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Date: 11 December 2008 @ 12:28 am IST
 
 
Cancer" to be world's top killer by 2010, particularly in India and China
 
Cancer diagnoses around the world have steadily been rising and are expected to hit 12 million this year. Global cancer deaths are expected to reach 7 million, according to the new report by the World Health Organization.
 
An annual rise of 1 percent in cases and deaths is expected — with even larger increases in China, Russia and India. That means new cancer cases will likely mushroom to 27 million annually by 2030, with deaths hitting 17 million.
 
By 2030, there could be 75 million people living with cancer around the world, a number that many health care systems are not equipped to handle .
 
"This is going to present an amazing problem at every level in every society worldwide," said Peter Boyle, director of the WHO's International Agency for Research on Cancer .
 
By 2030, there could be 75 million people living with cancer around the world, a number that many health care systems are not equipped to handle .
 
Cancer will surpass heart disease as the world's number one killer by 2010, with poorer countries set to suffer most from the trend due to smoking, high-fat diets and other factors, international health experts warned (AFP )
 
 
 
Cancer by the Numbers
 
Lung cancer is the most common cancer worldwide, accounting for 1.2 million new cases annually; followed by cancer of the breast , just over 1 million cases;
Cancers   Cases
colorectal : 940,000
stomach : 870,000
liver : 560,000
cervical : 470,000
esophageal : 410,000
head and neck : 390,000
bladder : 330,000
malignant non-Hodgkin lymphomas : 290,000
leukemia : 250,000
prostate and testicular : 250,000
pancreatic : 216,000
ovarian : 190,000
kidney : 190,000
endometrial : 188,000
nervous system : 175,000
melanoma : 133,000
thyroid : 123,000
pharynx : 65,000
Hodgkin disease : 62,000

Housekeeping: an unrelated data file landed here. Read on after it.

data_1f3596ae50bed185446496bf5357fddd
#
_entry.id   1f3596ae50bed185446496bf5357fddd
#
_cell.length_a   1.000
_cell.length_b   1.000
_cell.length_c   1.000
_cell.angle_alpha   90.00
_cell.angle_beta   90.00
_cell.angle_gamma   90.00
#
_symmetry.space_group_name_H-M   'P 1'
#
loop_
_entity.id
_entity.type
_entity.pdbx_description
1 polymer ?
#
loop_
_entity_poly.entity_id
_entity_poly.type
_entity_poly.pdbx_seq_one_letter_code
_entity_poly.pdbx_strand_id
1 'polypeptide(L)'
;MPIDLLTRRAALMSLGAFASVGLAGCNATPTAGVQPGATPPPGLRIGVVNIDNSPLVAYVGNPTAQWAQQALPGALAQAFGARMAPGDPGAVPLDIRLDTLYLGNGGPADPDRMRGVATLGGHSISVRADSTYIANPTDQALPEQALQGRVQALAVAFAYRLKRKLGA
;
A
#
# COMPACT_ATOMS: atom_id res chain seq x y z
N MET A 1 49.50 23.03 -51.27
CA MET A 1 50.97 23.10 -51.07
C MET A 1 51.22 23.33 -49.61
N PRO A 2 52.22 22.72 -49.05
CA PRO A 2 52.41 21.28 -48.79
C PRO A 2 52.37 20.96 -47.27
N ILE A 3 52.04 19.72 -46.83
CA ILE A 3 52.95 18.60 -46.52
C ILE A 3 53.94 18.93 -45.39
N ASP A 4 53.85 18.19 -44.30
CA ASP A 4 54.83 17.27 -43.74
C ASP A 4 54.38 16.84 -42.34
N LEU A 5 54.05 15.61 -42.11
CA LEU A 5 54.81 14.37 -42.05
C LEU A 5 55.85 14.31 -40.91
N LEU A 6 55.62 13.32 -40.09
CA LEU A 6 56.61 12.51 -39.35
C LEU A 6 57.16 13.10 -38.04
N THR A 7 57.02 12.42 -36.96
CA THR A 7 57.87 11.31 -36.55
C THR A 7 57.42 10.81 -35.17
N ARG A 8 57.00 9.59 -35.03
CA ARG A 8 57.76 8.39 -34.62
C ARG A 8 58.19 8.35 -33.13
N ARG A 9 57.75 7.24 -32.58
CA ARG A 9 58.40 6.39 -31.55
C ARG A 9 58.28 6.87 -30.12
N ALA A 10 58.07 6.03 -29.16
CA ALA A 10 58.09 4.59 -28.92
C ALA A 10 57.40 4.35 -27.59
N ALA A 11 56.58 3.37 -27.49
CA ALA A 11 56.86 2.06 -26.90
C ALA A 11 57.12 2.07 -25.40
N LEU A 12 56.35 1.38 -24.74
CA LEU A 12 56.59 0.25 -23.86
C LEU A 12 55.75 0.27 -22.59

The three leading cancer killers are different than the three most common forms, with lung cancer responsible for 17.8 per cent of all cancer deaths, stomach, 10.4 per cent and liver, 8.8 per cent .
 
Early detection - the best strategy second to primary prevention The best possible prevention against cancer remains the avoidance of exposure to cancer-causing agents: this is called primary prevention (e.g. tobacco, industrial carcinogens, etc).
 
There is sound evidence that the recent decline in cancer mortality observed in several countries is to a significant extent due to early detection. Responsible for this success are not only improvements in imaging (mammography, magnetic resonance (MR) and computed tomography (CT) imaging), but also a higher degree of disease awareness and educational programmes on typical early symptoms. Most successful so far has been the early detection of cervical cancer by cytology and of breast cancer by mammography . A recent analysis by an IARC Working Group concluded that under trial conditions, mammography screening may reduce breast cancer mortality by 25-30 per cent and that in nation-wide screening programmes a reduction by 20 per cent appears feasible. There is also emerging evidence that prostate cancer screening by assessment of serum PSA levels may result in lower mortality rates but management of early lesions is still very invasive. For colon cancer, colonoscopy is considered the gold standard although its application in population-based screening programmes would require considerable medical resources.
 
 
 
 
 
Cancer" to be world's top killer by 2010, particularly in India and China
 
Cancer diagnoses around the world have steadily been rising and are expected to hit 12 million this year. Global cancer deaths are expected to reach 7 million, according to the new report by the World Health Organization.
 
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